In an action to enjoin the defendant's use of a portion of the plaintiffs' land for the parking of motor vehicles, findings that the use of the area by the defendant and her predecessors in title had been actual, open, continuous, and notorious for a period in excess of twenty years and that the use included the parking of motor vehicles were warranted and supported a conclusion that the defendant had acquired a prescriptive easement which included the right to park motor vehicles on the property. [331-332]
In an action to enjoin the defendant's use of a portion of the plaintiffs' land for the parking of motor vehicles, the finding by a master that the defendant had acquired title to the property by adverse possession was inconsistent with his subsidiary findings which established merely that the defendant had acquired a prescriptive easement permitting ingress, egress, and the parking of motor vehicles. 
In an action to determine whether the defendant had acquired a prescriptive easement for the parking of motor vehicles on a portion of the plaintiffs' property, there was no error in excluding evidence that the defendant's use of the driveway for ingress and egress for a portion of the required time was permissive where such evidence was not material to the issue of the defendant's continued adverse use of the land for parking. [332-333]
A master hearing a civil case is required to make a record of the evidence offered and excluded only when a party so requests. 
CIVIL ACTION commenced in the Superior Court on December 22, 1975.
The case was heard on a master's report by Belmonte, J., a District Court judge sitting under statutory authority.
Lillian S. Gurvitz for the plaintiffs.
John A. Keach, Jr., for the defendant.
NOLAN, J. The plaintiffs and the defendant owned contiguous parcels of real estate on Grove Street in Sharon in 1974 and for many years prior to that year. In October, 1970, the plaintiffs had had their property surveyed and learned that the driveway to the defendant's garage crossed a portion of their property. After negotiations by the parties, the defendant, by deed dated December 5, 1974, gave the plaintiffs and "their successors and assigns" an easement over a portion of her property which was described as a "Garden Easement." The deed granted a "right of way and easement" over an area of 132 square feet more particularly described on a plan which apparently has not been recorded.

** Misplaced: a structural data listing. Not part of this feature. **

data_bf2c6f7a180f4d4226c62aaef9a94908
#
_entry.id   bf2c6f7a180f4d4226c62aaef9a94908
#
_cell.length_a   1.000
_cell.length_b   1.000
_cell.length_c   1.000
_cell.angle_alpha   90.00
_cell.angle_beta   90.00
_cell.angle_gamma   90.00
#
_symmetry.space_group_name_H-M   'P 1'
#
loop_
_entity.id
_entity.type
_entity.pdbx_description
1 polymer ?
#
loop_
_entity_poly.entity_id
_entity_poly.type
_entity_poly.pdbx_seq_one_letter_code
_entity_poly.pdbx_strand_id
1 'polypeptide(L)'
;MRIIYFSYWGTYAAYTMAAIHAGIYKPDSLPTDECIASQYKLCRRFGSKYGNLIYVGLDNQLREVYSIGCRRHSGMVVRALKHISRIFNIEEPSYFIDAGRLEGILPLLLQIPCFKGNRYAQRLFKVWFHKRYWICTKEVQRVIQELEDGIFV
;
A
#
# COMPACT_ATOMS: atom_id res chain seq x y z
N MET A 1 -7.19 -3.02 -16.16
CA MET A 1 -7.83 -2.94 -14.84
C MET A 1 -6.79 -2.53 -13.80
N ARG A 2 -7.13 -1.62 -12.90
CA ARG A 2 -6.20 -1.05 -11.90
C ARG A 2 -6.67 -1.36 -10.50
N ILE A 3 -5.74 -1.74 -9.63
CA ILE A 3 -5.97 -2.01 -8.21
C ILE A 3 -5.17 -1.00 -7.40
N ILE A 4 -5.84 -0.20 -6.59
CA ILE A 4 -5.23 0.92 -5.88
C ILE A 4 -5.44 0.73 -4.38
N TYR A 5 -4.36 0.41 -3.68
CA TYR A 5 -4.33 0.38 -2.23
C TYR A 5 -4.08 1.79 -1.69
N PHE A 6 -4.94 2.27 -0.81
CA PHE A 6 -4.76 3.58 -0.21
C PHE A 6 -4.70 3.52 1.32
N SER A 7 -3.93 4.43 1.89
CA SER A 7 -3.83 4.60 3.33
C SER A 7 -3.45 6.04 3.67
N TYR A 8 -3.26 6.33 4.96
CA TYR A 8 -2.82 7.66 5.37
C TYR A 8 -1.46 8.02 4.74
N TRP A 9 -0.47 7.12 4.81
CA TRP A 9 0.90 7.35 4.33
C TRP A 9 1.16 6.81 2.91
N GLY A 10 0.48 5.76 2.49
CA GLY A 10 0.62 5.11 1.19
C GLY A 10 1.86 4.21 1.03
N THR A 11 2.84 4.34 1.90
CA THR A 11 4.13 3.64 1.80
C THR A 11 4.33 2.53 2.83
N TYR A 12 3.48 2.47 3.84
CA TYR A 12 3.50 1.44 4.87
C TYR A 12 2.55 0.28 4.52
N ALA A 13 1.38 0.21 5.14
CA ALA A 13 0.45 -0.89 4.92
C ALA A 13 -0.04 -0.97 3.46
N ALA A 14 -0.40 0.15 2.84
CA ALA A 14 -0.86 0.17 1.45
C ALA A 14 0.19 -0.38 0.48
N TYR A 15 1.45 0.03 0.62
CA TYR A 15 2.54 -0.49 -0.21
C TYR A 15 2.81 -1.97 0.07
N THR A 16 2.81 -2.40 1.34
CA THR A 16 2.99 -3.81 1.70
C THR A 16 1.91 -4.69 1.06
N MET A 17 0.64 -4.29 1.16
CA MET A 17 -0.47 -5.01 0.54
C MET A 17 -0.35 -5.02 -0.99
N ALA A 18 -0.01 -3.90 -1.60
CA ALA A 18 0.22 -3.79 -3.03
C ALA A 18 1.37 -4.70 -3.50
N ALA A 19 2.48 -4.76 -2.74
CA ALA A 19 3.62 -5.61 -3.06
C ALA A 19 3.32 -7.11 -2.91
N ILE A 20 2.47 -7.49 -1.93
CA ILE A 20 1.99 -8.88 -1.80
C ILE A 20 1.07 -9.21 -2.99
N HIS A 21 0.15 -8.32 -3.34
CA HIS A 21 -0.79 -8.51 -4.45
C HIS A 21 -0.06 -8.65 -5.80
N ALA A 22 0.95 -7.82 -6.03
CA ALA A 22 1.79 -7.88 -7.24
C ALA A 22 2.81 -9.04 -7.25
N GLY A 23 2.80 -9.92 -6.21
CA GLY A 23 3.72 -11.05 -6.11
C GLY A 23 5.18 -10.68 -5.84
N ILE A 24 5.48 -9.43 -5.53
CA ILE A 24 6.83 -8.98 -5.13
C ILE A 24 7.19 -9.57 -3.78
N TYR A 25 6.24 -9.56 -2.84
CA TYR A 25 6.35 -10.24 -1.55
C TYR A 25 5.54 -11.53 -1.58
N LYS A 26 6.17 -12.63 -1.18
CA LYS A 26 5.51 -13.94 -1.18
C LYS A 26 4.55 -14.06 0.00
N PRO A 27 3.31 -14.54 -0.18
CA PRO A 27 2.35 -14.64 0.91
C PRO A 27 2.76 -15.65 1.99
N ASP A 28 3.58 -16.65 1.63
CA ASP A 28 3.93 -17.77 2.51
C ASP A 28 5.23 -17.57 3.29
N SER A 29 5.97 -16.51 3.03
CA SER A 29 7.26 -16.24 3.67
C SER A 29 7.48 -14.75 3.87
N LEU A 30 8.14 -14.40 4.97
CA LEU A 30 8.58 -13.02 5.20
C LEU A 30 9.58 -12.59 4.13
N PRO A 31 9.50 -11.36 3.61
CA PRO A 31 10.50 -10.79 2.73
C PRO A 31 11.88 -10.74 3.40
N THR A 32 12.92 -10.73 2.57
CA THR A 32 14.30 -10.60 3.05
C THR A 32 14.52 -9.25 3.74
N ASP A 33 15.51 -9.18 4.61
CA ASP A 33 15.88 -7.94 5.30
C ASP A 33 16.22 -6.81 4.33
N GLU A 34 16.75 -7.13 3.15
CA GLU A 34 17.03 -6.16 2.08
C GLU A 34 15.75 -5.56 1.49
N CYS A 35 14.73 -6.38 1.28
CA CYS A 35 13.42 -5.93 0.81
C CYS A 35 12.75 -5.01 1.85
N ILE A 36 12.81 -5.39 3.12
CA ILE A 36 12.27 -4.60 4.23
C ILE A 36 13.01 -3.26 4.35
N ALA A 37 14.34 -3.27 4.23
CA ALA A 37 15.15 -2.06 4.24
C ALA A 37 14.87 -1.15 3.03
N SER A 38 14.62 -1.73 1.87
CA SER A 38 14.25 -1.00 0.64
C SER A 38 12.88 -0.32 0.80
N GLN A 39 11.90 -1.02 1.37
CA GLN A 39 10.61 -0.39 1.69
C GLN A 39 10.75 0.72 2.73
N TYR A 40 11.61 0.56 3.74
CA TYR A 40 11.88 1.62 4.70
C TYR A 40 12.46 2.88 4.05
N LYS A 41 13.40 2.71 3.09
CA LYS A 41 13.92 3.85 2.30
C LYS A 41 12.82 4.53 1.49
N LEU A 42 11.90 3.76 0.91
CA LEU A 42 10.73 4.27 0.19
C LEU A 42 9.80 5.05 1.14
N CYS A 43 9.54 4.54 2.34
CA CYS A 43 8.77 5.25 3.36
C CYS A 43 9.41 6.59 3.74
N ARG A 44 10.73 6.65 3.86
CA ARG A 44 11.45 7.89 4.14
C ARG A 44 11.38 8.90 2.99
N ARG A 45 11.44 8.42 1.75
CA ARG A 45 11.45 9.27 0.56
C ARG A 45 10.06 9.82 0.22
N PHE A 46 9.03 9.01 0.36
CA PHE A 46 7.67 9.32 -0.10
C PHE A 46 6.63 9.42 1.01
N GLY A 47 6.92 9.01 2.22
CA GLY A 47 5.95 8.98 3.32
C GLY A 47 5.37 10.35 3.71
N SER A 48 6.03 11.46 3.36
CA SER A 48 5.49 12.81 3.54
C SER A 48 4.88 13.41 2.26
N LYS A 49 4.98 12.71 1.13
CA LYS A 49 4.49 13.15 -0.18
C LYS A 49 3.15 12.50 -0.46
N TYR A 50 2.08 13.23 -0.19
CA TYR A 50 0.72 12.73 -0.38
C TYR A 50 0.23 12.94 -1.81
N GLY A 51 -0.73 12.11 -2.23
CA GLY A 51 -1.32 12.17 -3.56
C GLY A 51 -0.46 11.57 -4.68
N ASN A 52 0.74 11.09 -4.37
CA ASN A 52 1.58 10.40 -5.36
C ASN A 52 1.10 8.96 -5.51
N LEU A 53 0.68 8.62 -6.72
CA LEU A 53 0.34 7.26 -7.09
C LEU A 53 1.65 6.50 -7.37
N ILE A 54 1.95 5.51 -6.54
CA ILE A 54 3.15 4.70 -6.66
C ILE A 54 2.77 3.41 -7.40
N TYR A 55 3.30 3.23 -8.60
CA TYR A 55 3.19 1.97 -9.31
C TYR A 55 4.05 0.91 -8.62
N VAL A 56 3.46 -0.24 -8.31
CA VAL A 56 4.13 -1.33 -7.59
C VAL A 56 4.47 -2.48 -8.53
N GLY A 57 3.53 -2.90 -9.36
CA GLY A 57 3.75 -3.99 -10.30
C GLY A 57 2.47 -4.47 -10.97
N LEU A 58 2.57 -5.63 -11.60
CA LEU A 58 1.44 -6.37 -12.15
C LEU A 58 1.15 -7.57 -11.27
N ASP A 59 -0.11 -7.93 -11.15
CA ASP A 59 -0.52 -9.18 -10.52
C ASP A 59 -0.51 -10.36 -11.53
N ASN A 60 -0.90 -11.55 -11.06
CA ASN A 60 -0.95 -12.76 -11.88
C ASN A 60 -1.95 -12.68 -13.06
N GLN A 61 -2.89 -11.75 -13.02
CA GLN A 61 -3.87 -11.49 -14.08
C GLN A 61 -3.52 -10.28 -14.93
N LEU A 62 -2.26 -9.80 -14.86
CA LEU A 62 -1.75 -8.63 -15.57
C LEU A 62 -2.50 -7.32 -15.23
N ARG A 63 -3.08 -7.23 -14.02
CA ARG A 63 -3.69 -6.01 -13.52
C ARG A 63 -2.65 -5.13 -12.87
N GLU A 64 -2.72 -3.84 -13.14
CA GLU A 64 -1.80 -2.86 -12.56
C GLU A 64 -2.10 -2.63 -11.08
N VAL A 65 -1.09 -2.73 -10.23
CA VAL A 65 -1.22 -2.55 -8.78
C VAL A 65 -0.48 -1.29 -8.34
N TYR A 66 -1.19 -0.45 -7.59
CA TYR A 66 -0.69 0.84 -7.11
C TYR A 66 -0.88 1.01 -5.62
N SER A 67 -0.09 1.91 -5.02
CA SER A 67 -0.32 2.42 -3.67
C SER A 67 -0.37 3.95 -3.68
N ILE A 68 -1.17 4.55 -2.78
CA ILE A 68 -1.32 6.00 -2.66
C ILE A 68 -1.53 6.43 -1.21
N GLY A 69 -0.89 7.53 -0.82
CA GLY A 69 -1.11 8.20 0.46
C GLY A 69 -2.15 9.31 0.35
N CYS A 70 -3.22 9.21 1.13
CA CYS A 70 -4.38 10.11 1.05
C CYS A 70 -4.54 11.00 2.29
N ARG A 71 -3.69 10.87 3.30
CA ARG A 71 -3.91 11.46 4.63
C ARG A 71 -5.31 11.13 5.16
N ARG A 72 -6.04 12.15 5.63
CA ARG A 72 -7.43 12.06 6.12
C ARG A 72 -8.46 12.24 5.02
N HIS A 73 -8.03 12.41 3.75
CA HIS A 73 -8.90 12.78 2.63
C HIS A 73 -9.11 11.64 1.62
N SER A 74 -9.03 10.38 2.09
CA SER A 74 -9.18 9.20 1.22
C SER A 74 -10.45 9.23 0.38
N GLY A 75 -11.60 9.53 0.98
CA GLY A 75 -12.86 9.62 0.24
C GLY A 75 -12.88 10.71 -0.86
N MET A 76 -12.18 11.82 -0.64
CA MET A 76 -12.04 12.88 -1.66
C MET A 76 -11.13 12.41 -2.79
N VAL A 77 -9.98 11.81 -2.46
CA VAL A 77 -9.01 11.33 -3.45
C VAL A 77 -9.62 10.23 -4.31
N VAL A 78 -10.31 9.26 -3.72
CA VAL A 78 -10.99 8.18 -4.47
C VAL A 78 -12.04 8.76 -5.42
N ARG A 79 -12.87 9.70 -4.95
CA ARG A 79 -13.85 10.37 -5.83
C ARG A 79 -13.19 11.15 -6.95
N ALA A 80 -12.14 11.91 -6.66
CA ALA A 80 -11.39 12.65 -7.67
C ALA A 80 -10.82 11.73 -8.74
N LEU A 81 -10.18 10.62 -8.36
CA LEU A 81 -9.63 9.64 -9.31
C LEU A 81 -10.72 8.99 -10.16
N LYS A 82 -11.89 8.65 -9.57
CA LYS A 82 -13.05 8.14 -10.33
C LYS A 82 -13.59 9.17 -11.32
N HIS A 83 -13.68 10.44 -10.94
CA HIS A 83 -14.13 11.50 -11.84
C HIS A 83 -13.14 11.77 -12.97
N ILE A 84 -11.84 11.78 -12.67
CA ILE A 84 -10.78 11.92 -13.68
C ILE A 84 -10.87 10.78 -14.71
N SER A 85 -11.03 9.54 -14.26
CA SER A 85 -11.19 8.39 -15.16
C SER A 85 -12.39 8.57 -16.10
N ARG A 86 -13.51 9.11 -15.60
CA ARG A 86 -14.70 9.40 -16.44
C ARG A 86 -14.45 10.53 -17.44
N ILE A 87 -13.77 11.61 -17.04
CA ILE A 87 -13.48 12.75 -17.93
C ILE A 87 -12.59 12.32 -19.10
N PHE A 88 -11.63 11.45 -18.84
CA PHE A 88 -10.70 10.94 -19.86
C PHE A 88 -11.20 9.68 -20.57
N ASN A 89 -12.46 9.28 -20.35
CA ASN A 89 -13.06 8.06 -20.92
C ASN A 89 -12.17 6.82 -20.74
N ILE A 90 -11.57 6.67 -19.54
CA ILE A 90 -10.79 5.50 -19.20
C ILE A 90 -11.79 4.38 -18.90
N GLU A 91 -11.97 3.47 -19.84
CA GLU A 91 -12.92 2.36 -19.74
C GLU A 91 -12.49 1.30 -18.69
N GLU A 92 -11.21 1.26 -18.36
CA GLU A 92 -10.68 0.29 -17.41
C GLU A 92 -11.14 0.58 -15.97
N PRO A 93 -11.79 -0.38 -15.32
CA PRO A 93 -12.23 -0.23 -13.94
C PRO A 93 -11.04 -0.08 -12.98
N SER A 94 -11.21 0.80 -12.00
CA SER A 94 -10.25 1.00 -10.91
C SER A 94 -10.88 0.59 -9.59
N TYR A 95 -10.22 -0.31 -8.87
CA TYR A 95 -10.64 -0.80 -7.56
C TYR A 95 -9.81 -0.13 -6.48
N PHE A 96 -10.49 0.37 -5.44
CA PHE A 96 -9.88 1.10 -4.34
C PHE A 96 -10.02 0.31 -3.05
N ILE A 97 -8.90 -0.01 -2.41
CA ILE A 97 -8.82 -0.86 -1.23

Reciprocally, by a deed dated December 14, 1974, the plaintiffs granted to the defendant an easement over a portion of their land denominated as the "Driveway Easement." That easement was described as "a right of way and easement" containing 132 square feet "for purposes of ingress and egress" to the defendant's house. This easement also gave the defendant and her successors and assigns "the right and easement from time to time, to repair, renew and resurface" the driveway. Both instruments were recorded in the Norfolk registry of deeds on December 23, 1974.
As early as October, 1971, attorneys for the plaintiffs and the defendant had exchanged correspondence, the gist of which was the allegedly adverse use to which the defendant was putting the area which was later described as the "driveway easement." This correspondence became the subject of a ruling on evidence which will be treated later. The exchange of letters continued until the commencement of this action.
The thrust of the complaint is that the defendant has permitted motor vehicles to be parked on the "driveway easement" in contravention of the terms of the easement, which allows only ingress and egress. The defendant responded by filing an answer which admitted to parking motor vehicles from time to time on the driveway easement area. The defendant claimed a right to park on the driveway, based on
the deed itself, on an easement by implication, and by prescription. The defendant's counterclaim complained that the plaintiffs had constructed a tool shed on the garden easement. (That issue is not before us on appeal.) The case was tried to a master whose report after recommittal was adopted. Mass.R.Civ.P. 53(e) (2), 365 Mass. 820 (1974). Judgment was entered for the defendant, and the plaintiffs have appealed. We affirm the judgment with modifications.
The errors asserted by the plaintiffs fall into three groups: (1) a finding by the master that the defendant acquired a prescriptive easement which included the right to park motor vehicles on the driveway easement area; (2) a finding that the defendant acquired title to the area known as the driveway easement by adverse possession; and (3) miscellaneous rulings on evidence and procedure.